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West Haven, Conn. Coyle is developing a new method to detect contaminants on marijuana using DNA profiling and analysis.
viruses, fungi and bacteria. The profiles could then be compared with DNA profiles of organisms kept in a database maintained by the National Center for Biotechnology Information — a division of the National Institutes of Health. “What we’re trying to do is put the information together in a user-friendly
format,” Coyle said. “Having some better technology in place is a good thing.” The university’s work also will include identifying whether cannabis material is real marijuana or a synthetic version comprising non-marijuana herbs sprayed with THC, the compound that gets users high.
Obituary Policy •
INDIANAPOLIS — The following numbers were drawn Sunday in area lotteries: Hoosier Lottery: Evening, 5-6-6 and 4-6-9-5. Michigan: Midday, 7-5-5 and 6-7-7-0; Evening, 1-6-7 and 7-1-3-7; Poker Lotto, JH-KH-4D-3H-10S; Fantasy 5, 18-19-23-26-35; Keno, 03-10-16-19-21-2225-28-29-31-33-40-41-5253-60-62-66-67-72-76-78. Ohio: Midday, 0-6-5 and 9-7-4-5; Evening, 9-0-1 and 4-4-2-4; Pick 5, 9-5-7-5-3 (Midday) and 8-9-0-5-0; Rolling Cash 5, 11-13-1435-37.
KPC Media Group daily newspapers (The News Sun, The Star and The Herald Republican) do not charge for death notices that include notice of calling hours, date and time of funeral and burial, and memorial information. An extended obituary, which includes survivors, biographical information and a photo, is available for a charge. Deadline for funeral homes placing obituaries is 5 p.m. for next day publication. The email address is email@example.com. Submitted obituaries must contain the name and phone number of the funeral home. For information, contact Jan Richardson at 347-0400, ext. 131.
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Obituaries appear online at this newspaper’s Web site. Please visit the Web site to add your memories and messages of condolence at the end of individual obituaries. These messages from friends and family will be attached to the obituaries and accompany them in the online archives.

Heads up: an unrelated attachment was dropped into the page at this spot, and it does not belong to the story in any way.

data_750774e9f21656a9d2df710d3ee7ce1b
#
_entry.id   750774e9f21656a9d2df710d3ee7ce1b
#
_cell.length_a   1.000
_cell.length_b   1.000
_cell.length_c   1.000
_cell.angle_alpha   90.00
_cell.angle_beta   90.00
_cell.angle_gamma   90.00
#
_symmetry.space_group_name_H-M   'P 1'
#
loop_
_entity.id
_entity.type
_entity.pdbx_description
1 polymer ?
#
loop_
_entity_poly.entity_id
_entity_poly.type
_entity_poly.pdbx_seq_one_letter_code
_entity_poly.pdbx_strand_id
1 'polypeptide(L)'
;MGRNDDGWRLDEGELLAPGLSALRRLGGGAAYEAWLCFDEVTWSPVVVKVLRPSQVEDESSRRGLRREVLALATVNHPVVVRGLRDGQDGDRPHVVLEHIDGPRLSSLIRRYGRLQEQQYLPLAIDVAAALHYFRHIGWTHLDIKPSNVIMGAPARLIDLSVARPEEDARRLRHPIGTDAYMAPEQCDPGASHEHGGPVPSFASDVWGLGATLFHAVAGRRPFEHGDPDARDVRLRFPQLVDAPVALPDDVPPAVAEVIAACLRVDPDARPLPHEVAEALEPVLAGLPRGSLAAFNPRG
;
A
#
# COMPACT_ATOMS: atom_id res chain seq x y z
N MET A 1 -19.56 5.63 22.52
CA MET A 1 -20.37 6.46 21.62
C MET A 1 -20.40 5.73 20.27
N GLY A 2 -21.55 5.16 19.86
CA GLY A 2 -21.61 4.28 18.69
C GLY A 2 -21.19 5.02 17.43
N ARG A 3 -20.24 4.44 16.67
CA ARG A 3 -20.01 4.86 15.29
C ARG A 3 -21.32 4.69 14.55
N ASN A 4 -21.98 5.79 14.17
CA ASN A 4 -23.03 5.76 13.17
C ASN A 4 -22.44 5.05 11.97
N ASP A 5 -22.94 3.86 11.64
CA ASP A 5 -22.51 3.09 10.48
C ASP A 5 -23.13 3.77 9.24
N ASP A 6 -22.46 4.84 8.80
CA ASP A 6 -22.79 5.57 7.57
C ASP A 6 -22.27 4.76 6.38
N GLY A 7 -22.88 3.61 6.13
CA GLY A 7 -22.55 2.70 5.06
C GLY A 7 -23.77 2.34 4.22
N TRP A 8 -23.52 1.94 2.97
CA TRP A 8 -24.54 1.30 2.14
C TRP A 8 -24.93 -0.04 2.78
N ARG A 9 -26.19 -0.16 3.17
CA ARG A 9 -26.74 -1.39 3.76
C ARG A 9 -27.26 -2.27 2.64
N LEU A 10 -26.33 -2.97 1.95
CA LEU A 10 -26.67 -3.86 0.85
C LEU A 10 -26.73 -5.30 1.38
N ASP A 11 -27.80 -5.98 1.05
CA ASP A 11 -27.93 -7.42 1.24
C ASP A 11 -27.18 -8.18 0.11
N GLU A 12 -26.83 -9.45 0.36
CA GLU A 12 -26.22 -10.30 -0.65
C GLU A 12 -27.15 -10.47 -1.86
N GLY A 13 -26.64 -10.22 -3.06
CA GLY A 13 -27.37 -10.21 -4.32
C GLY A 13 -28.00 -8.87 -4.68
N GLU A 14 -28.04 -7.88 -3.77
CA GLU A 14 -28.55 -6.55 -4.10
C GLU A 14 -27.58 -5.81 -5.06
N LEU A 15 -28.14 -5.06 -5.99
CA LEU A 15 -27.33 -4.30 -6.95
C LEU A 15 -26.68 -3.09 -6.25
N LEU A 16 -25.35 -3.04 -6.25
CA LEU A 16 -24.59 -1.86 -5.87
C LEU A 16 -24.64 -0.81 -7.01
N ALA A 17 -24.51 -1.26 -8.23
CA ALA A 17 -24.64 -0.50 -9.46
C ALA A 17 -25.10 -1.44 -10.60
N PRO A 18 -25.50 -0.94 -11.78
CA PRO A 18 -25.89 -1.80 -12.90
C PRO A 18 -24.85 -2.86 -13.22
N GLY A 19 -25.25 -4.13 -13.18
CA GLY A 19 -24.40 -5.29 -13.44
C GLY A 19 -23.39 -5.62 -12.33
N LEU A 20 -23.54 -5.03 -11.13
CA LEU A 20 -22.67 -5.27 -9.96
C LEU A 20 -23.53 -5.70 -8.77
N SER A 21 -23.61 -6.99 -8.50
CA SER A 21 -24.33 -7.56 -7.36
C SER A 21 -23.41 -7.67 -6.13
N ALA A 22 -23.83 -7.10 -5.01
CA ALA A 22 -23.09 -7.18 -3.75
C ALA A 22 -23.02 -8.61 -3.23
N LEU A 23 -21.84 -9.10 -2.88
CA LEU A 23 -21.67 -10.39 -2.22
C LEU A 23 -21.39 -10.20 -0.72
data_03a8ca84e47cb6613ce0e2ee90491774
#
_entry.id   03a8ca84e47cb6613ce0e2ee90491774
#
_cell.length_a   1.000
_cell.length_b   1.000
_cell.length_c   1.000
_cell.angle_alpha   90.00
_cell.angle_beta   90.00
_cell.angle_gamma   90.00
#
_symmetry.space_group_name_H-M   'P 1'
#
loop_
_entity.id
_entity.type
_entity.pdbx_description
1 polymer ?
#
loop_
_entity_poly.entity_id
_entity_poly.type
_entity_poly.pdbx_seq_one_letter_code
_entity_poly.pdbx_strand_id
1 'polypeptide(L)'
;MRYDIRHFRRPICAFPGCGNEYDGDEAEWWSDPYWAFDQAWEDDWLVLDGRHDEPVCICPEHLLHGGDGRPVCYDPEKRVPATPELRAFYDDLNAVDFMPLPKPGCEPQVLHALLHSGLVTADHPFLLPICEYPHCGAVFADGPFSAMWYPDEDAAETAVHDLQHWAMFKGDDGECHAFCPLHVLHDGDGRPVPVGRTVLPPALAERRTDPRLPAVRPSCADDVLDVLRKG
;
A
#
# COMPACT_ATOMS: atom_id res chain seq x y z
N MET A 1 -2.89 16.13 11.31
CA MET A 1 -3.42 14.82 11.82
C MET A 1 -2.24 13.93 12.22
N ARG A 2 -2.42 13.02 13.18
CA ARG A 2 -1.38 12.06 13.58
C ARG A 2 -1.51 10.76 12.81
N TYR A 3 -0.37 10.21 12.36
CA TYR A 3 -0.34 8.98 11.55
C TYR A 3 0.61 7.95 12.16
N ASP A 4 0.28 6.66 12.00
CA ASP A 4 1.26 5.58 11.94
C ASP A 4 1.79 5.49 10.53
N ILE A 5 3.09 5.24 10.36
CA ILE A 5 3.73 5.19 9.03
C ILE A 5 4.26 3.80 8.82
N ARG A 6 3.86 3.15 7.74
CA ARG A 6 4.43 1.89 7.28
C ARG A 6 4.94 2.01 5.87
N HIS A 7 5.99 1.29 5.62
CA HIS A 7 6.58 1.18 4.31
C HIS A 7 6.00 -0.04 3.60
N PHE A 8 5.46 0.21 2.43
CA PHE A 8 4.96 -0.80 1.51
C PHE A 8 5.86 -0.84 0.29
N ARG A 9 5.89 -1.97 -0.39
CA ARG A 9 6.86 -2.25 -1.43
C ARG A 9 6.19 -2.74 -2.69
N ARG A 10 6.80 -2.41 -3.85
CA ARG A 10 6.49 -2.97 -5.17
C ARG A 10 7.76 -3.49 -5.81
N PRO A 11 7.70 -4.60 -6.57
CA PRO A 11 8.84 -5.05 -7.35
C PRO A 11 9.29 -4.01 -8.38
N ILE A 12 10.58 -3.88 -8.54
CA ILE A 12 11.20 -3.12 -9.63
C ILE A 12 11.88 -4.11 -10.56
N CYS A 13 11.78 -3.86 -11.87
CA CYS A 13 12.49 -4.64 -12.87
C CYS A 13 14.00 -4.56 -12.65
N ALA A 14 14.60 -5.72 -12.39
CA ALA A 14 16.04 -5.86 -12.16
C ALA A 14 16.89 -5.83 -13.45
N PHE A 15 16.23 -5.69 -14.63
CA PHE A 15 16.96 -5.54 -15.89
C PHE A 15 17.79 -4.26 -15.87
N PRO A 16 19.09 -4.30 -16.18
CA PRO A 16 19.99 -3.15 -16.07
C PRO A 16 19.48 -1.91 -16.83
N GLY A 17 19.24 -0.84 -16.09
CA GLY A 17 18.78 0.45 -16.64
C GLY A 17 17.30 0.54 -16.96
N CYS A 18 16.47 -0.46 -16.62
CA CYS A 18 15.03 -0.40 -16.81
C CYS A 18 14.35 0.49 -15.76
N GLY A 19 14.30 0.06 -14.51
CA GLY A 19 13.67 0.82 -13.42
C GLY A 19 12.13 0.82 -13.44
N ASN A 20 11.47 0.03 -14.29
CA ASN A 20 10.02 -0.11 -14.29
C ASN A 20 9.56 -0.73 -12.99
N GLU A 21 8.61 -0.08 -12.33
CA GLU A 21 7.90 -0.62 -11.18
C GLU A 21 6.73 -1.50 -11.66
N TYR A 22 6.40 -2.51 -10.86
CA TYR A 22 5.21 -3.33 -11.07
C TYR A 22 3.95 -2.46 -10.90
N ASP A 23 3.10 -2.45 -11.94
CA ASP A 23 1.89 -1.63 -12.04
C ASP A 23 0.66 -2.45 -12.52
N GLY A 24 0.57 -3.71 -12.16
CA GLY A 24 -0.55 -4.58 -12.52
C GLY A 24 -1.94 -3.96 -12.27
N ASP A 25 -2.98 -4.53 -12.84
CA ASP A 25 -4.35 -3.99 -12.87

THE NEWS SUN
MONDAY, DECEMBER 2, 2013
A family plays catch BY RICK LAUBER
“Other things may change us, but we start and end with family.” — Anthony Brandt Following Christmas dinner, my family was relaxing around the kitchen table. We had all enjoyed traditional turkey, sweet potatoes lightly glazed with brown sugar, and a final wedge of pumpkin pie topped with a dollop of ice cream. The good cooking smells still lingered; the oven remained warm. My sister, our chef, was basking in the compliments — “Fabulous meal,” “I really couldn’t eat another bite,” “Everything was wonderful.” Dad had risen from his chair and was contentedly standing nearby. My nephew, never one to sit still for too long, began dribbling his new basketball around the table and throughout the kitchen. Upon nearing Dad, he stopped — almost uncertainly. With shaking, wrinkled hands, Dad had reached out for the ball. He did not speak, and the boy, confused, looked up and over at us. It took some convincing, but the ball was gingerly passed over. I watched my father closely to see what he would do. A playful smile
appeared on his face. The twinkle in his eyes shone brighter than any Christmas lights. Holding the ball and reaching forward, Dad bounced it on the floor then caught it. This action was repeated. Nodding approvingly, he then turned toward our assembled group. Gently tossing the ball away, Dad began a game of catch. The ball continued to be passed through eager pairs of outstretched hands. Cries of “Over here!” rang through the warm kitchen. Dad’s active participation in this game was remarkable to me, since he had advanced Alzheimer’s disease. This dementia had robbed him of many memories and the recognition of people, places and points in time. Despite this, Dad clearly recognized the ball and what you could do